Reduction of Aqueous Chlorine by Organic Material
Aqueous chlorine, used to reduce surface bacteria populations on carcasses of slaughter animals after evisceration, during chilling, and after transport, dissipates in the presence of organic matter. This study characterized the amount of residual chlorine present when aqueous HOCl
was exposed to bovine serum albumin, bovine lean muscle, porcine adipose tissue, or Trypticase soy agar (TSA) surfaces. Test chlorine solutions, made using Ca(OCl)2, contained 0, 50, 100, 200, 400, 800, 1,600, or 3,200 ppm chlorine, the latter two concentrations being used only
in the case of albumin. Chlorine depletion by albumin was almost instantaneous, but was influenced by the amount of albumin present and the initial chlorine concentration. Chlorine exposed to organic surfaces was reduced most readily by lean muscle, then by TSA, and least by adipose tissue.
Available chlorine was reduced by about 62% when the volume of aqueous chlorine was 22 ml/cm2 of lean muscle and by about 89% when the volume of aqueous chlorine was 0.69 ml/cm2. With increasing exposure time, the exposure to lean and fat decreased available chlorine
by an average of about 10% in 4 min, 27% in 32 min, and 45% in 96 min. Thirteen pure bacterial cultures and two mixed cultures associated with meat were exposed to aqueous chlorine to characterize the effectiveness of the chlorine. All cultures except Bacillus cereus and Enterococcus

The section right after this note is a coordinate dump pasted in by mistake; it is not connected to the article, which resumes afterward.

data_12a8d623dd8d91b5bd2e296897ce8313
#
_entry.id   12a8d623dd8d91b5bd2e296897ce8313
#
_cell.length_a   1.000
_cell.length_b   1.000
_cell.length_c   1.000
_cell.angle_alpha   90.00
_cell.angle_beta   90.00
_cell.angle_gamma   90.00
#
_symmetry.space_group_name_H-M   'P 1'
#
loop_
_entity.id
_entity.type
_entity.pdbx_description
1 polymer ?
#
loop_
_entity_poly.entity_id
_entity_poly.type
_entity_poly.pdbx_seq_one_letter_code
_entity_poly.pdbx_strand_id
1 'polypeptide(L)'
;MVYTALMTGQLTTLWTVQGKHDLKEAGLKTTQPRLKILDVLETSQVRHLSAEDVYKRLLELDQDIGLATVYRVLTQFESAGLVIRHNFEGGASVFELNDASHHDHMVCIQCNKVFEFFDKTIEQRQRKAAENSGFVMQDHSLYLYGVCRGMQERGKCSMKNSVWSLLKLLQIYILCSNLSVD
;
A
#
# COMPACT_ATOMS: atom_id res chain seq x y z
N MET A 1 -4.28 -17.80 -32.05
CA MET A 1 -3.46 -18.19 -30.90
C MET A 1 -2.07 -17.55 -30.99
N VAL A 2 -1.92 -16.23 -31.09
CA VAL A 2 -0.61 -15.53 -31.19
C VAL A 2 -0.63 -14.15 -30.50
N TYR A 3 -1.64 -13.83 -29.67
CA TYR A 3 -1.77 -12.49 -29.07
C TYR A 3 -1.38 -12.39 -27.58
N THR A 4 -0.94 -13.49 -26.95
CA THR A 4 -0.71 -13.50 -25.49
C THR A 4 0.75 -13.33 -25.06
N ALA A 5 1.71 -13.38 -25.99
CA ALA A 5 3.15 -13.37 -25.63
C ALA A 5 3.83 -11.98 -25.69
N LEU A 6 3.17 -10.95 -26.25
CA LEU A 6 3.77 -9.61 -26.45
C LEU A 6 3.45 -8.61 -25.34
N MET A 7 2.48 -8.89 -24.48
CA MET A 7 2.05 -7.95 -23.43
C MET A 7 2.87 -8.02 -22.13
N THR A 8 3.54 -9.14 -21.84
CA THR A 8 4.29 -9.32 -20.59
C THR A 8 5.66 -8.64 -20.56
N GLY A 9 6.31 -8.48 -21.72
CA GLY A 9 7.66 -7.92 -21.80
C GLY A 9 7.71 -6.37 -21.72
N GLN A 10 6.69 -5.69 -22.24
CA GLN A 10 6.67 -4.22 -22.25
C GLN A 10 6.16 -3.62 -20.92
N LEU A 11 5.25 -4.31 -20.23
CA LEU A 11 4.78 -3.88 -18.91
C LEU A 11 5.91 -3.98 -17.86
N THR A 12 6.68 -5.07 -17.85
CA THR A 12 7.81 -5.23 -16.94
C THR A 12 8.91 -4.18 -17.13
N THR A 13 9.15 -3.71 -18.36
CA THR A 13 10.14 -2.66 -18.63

faecalis were destroyed within 15 s by 3 ppm chlorine. Based on the data, the authors conclude that (a) available chlorine reduction is dependent on exposure time, chlorine concentration, and amount/source of organic material and (b) bacterial inactivation by aqueous chlorine is species
specific. These data are of value for estimating chlorine dose for carcass decontamination during washing/chilling and for confirming that bacterial resistance to HOCl is species specific.
Document Type: Research Article
Department of Animal and Food Sciences, University of Delaware, Newark, DE 19716, USA
Department of Animal Sciences, University of Connecticut, Storrs, CT 06268, USA
Food Safety and Inspection Service, USDA, Washington, D.C. 20250, USA
Jerome Foods, Inc., Barron, WI 54812, USA
Beltsville Agricultural Research Center–East, Agricultural Research Service, USDA, Beltsville, MD 20705, USA
Publication date: March 1, 1997
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